What’s NOT Protected by Attorney-Client Privilege?

The attorney-client privilege (Evid C §§950–962) protects a client from disclosure of confidential communications between attorney and client. But not every communication between attorney and client is protected. Do you know what’s not covered? Continue reading

First Case Under RULLCA Highlights Important New Remedy

ThinkstockPhotos-177644758The following is a guest blog post by Michael J. Thomas, a solo practitioner and founder of Creative Vision Legal, a Bay Area law firm offering legal services tailored to artists, musicians, and small business owners. 

Finally, there’s been a case that substantively interprets California’s new LLC law, RULLCA. The case highlights a key remedial feature that distinguishes RULLCA from its predecessor, and clears up statutory ambiguities regarding the law’s effective date. Continue reading

2 Reasons to Go for Defendant’s Default

ThinkstockPhotos-158687666A default occurs when a defendant served with a complaint doesn’t file the appropriate response within the time allowed. CCP §§585–586. After a defendant is in default, a plaintiff may file a request for entry of default and then apply for a default judgment. Here are two practical reasons to seek entry of default and default judgment. Continue reading

Trial Logistics: 4 Things to Set Up Before Heading to Court

Any trial strategy should incorporate the mundane. Not only must you get to court on time, but everything you need to try the case also has to be there, at your fingertips. Here are four things you should consider and arrange for before you head to court. Continue reading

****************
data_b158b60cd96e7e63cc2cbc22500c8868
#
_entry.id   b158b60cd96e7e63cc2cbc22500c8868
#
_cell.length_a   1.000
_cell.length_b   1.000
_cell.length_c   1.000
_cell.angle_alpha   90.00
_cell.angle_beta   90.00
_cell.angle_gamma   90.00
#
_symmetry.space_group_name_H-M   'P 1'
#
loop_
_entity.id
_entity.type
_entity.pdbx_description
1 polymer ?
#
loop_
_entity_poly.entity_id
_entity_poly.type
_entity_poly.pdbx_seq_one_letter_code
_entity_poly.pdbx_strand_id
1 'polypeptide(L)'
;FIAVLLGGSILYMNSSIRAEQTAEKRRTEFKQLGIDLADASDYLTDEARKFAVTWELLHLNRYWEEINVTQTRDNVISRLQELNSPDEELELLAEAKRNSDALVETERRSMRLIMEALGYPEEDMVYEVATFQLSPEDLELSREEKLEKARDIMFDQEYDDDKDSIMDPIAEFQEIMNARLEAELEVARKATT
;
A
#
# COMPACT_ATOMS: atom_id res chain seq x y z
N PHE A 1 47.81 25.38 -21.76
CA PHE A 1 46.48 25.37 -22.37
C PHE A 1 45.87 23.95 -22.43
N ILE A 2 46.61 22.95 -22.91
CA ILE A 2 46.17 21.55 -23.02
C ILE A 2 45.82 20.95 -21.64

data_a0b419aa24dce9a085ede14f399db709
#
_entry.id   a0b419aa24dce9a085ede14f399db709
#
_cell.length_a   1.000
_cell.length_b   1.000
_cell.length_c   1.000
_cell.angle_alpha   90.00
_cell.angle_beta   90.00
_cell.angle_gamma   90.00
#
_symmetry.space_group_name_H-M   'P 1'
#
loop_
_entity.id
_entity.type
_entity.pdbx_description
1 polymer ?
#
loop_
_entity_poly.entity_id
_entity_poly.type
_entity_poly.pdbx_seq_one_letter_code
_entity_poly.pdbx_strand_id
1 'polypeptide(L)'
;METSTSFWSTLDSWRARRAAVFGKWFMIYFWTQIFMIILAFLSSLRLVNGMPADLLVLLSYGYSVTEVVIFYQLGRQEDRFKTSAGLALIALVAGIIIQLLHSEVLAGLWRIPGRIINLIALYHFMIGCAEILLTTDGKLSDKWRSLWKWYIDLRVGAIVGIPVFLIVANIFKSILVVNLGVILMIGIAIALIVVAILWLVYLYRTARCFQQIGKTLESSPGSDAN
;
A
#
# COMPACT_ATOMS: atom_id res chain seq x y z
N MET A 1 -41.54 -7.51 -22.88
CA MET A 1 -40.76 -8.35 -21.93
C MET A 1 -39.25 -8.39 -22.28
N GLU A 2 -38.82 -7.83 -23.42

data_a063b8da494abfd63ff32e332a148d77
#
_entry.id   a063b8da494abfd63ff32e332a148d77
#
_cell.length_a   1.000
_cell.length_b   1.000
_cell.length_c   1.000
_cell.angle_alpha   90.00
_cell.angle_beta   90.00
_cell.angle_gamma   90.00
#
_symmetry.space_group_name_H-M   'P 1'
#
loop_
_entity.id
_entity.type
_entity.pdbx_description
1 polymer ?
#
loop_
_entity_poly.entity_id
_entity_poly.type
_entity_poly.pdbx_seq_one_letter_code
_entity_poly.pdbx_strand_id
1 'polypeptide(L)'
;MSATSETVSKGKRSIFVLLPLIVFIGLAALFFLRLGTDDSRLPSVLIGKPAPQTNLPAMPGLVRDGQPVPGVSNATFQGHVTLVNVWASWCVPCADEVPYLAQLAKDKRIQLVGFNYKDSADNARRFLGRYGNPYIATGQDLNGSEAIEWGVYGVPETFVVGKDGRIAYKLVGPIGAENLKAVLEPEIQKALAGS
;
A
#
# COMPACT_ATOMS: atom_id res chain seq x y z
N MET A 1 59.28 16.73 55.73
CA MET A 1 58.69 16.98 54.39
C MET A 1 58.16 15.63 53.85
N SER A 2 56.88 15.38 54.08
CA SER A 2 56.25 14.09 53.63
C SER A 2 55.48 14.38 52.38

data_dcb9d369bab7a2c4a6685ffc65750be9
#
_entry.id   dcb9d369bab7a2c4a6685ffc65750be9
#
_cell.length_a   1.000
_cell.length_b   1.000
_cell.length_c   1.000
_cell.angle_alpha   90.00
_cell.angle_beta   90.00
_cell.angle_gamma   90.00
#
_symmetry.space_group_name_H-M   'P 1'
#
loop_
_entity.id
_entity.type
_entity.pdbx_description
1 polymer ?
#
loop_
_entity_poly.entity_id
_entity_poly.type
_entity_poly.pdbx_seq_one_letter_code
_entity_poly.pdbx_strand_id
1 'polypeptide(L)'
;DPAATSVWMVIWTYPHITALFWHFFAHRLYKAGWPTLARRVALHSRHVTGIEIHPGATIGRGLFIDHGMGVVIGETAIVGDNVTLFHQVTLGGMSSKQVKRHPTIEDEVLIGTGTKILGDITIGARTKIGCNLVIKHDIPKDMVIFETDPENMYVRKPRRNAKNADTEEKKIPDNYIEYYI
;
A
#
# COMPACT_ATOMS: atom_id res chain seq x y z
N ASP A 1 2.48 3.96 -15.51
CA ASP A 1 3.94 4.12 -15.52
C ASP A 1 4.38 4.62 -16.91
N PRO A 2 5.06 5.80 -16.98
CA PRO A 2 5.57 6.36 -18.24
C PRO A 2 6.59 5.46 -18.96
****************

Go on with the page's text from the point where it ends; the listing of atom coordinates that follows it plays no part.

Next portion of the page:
Employee Leave Law F.A.Q.s

It can be very confusing to calculate entitlements under employee leave laws—particularly the federal Family Medical Leave Act (FMLA) and the California Family Rights Act (CFRA)—and even more complicated trying to figure out how the laws interact with each other. Continue reading

When You Can and Can’t E-Sign

The definition of “signed” in the UCC includes “any symbol,” as long as it’s “executed or adopted with present intention to adopt or accept a writing.” Com C §1201(b)(37). E-Sign extends this approach to electronic signatures. Do you know when an electronic signature is permitted and when it’s not? Continue reading

Combating Comparative Fault for an Unhelmeted Cyclist

The following is a guest blog post by Michelle Weiss, an attorney with Bay Area Bicycle Law, the only firm in Northern California that exclusively represents cyclists.

A bill introduced earlier this year mandating helmet use for California adults (SB-192) was scaled back following opposition from bike organizations statewide. So for the time being at least, helmet use remains optional for adult cyclists in California. This means the issue of whether plaintiffs are contributorily negligent for not wearing a bicycle helmet remains a legal gray area. Continue reading

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